As the campaign for this general election enters its final days, it’s important to remember that General Elections are not the only elections that take place in Singapore. We also have had by-elections to fill seats left vacant during the Parliamentary term.
Readers would be familiar with the three most recent by-elections: Hougang (2012), Punggol East (2013) and Bukit Batok (2016). Therefore, this piece will look at the series of by-elections that took place from 1957-1992.
In June 1956, David Marshall resigned as Chief Minister after failing to secure British commitment to full self-government. His successor, Lim Yew Hock, led another delegation a few months later that included opposition leader Lee Kuan Yew. Marshall then criticised Lee for selling out to the British and challenged him to a contest in the latter’s constituency of Tanjong Pagar.
Lee accepted this and resigned his seat in April 1957. However, Marshall later backed out and announced his (short lived) political retirement instead. Lee went on to retake his seat while Marshall’s old seat of Cairnhill went to the Liberal Socialist Party
April 1961 By-Election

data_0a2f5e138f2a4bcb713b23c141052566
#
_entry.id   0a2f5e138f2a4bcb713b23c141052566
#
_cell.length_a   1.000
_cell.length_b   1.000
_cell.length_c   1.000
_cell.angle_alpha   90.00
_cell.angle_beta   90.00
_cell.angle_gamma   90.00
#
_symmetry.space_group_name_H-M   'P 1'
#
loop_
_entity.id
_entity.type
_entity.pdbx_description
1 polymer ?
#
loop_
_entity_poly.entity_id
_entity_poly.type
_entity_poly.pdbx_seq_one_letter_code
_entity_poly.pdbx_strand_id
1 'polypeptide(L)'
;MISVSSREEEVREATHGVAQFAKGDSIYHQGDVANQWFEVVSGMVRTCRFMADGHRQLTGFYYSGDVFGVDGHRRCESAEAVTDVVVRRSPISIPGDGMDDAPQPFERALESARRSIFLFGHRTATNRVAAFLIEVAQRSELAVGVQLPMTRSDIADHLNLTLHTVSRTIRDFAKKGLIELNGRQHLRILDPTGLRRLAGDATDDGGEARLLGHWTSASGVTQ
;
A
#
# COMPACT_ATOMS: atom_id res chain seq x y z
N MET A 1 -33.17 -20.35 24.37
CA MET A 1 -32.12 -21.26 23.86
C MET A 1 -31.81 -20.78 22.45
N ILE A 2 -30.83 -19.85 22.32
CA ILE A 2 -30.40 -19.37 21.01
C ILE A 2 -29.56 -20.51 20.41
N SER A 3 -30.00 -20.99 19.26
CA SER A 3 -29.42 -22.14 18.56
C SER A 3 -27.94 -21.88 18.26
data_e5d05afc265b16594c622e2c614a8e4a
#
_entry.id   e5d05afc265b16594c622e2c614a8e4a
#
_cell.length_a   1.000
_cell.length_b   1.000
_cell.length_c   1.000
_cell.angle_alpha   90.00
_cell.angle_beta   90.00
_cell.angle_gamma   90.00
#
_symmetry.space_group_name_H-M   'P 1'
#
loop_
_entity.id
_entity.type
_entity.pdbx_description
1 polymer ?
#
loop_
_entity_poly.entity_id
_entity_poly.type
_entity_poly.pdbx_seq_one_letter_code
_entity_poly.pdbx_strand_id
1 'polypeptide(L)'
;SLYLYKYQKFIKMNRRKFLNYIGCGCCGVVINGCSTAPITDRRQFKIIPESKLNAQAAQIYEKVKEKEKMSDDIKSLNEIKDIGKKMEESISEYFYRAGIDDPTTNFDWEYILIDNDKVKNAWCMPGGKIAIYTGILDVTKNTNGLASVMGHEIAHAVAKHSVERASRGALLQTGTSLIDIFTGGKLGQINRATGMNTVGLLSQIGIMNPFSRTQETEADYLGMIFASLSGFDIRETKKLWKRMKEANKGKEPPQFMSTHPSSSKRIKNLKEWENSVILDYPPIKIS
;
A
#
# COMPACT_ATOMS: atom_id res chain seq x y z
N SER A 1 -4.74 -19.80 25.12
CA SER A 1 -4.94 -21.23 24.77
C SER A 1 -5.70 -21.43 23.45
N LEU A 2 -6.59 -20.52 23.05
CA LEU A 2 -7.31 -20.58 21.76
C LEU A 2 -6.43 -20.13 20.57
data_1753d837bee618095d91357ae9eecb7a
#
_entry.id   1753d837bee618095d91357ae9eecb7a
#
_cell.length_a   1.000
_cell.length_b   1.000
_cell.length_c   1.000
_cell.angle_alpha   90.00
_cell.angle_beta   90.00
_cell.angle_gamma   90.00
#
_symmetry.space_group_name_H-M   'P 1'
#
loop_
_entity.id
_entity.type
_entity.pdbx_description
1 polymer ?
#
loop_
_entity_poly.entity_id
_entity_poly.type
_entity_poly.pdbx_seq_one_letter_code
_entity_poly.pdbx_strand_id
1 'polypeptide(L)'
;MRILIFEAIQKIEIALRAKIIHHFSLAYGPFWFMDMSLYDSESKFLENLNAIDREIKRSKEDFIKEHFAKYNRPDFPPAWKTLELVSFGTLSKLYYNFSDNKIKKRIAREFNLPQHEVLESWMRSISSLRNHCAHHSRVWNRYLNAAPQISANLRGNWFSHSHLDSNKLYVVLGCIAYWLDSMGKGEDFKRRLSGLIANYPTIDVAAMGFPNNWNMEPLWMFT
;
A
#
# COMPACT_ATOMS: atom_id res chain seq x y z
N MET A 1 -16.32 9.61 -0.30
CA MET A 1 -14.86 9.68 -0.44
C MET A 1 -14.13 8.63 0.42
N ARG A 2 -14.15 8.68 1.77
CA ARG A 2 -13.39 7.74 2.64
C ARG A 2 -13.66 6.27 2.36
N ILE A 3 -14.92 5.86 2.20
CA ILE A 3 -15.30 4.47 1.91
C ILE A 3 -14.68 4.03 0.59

In August 1960, PAP Minister for National Development Ong Eng Guan was sacked from his post and expelled from the party for constantly clashing with the leadership. In Dec 1960, Ong resigned his seat of Hong Lim and challenged the PAP to defeat him as an independent candidate. He successfully retained his seat with 73.3% of votes against the PAP’s Jek Yeun Thong (who later became one of the Old Guard).
July 1961 By-Election
In April 1961, Baharuddin bin Mohd Ariff, the PAP Member for Anson, died from a sudden illness at the age of 28. David Marshall, now chief of the Workers’ Party, contested and won a multi-cornered fight with 43.3% of votes, making this the WP’s first ever election victory. He was sworn in on 20 July, the same day that Lee Kuan Yew tabled a motion of confidence on the PAP government. The 13 PAP Assemblymen who voted against the motion were then expelled from the party, triggering the PAP Split.
Ong Eng Guan, who had retained his seat in the April 1961 by-election and the 1963 general election, resigned his seat in June 1965, claiming that the legislature was meeting too infrequently. He contemplated running for his seat again, but chose to retire from politics instead. The PAP’s Lee Koon Choy won the election against the Barisan Sosialis candidate with 59.5% of votes. Interestingly, by the time Lee was sworn in in December 1965, Singapore had already separated from Malaysia and the Legislative Assembly had become the new Parliament.